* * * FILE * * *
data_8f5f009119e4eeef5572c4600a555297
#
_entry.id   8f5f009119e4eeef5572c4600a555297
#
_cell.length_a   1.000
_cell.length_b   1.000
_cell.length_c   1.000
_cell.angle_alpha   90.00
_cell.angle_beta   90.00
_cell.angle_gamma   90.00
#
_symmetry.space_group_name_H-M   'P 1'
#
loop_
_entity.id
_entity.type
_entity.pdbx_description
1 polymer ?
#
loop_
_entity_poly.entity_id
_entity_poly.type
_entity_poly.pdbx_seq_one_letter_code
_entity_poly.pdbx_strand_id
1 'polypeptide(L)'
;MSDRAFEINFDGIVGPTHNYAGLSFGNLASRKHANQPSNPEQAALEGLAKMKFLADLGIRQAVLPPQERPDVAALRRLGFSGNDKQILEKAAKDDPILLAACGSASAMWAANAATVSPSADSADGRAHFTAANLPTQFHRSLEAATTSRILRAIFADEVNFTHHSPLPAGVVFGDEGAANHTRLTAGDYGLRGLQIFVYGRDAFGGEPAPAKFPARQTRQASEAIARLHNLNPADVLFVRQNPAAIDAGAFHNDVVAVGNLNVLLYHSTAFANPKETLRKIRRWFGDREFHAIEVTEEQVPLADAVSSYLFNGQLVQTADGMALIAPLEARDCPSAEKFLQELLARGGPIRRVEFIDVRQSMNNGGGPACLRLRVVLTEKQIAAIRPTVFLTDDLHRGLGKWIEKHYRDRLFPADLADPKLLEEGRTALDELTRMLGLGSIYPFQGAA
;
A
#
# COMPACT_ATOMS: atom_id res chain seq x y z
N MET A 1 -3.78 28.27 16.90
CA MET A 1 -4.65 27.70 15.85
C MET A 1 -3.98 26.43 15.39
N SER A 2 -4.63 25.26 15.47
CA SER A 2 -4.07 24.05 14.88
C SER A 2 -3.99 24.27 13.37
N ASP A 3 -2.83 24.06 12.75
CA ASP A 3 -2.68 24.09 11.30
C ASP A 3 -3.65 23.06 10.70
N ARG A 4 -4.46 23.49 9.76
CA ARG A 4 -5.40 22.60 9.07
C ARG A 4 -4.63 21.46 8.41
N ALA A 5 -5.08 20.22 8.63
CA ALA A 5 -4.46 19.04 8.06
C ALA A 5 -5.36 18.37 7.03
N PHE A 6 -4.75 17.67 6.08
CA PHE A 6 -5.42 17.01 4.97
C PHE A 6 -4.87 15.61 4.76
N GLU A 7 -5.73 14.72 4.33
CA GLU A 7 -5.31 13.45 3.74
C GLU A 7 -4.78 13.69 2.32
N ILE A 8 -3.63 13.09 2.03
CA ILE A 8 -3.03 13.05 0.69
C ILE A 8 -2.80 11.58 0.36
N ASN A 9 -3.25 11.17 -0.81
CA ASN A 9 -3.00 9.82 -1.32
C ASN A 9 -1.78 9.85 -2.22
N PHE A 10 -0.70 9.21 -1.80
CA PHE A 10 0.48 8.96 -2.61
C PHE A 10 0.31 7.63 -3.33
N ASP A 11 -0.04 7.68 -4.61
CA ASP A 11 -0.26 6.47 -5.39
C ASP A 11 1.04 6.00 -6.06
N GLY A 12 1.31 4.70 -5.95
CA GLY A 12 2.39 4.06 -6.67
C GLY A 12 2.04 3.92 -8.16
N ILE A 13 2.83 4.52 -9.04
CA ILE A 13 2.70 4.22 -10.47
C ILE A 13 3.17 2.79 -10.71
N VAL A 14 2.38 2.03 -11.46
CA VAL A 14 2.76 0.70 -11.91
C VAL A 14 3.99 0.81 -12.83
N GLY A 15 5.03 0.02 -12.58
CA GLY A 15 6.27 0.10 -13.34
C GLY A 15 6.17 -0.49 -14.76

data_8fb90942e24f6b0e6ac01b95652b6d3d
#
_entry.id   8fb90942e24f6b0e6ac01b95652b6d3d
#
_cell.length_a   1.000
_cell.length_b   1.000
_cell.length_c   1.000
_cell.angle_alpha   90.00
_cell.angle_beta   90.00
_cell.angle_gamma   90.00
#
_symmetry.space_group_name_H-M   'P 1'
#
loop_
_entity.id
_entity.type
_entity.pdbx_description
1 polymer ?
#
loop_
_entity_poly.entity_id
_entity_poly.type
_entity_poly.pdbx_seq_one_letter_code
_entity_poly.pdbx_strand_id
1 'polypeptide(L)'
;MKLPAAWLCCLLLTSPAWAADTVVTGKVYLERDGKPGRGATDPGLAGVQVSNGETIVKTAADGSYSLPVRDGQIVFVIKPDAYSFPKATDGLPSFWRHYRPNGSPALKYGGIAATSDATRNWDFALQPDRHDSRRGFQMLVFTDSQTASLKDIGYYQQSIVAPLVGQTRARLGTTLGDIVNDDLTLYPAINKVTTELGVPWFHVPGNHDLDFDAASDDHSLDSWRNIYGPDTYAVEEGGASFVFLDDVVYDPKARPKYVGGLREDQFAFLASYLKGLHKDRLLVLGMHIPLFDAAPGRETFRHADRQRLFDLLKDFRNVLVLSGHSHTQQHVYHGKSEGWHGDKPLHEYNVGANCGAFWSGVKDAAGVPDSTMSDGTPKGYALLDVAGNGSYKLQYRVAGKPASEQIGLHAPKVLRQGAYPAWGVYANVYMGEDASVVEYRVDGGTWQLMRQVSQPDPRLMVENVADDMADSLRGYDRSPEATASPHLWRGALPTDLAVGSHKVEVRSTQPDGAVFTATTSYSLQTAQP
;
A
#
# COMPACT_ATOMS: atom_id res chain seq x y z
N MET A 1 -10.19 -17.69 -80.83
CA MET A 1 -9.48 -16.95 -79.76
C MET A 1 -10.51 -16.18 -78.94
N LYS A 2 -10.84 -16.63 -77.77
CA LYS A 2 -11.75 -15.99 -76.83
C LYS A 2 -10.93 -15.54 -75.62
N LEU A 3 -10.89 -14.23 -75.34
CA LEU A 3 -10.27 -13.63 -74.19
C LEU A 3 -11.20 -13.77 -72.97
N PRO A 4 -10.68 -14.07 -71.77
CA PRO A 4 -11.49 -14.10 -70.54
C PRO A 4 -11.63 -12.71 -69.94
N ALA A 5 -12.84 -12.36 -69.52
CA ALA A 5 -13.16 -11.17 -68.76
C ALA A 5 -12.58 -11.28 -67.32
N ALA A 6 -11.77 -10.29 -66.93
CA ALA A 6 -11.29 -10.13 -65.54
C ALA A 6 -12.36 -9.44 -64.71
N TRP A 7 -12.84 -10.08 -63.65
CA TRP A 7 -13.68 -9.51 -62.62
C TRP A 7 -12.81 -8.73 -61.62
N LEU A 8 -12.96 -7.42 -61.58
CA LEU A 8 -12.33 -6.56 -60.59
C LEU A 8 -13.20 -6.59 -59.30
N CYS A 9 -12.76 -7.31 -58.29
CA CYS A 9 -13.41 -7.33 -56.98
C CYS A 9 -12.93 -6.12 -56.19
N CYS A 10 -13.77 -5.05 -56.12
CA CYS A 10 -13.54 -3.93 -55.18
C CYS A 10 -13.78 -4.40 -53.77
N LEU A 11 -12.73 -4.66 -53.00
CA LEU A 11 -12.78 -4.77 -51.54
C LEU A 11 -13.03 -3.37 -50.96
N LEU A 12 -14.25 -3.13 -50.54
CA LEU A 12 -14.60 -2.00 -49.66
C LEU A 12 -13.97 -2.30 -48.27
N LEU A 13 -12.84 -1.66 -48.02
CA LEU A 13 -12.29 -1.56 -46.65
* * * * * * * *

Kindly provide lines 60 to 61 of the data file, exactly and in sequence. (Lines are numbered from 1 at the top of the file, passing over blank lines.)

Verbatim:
C PHE A 10 0.31 7.63 -3.33
N ASP A 11 -0.04 7.68 -4.61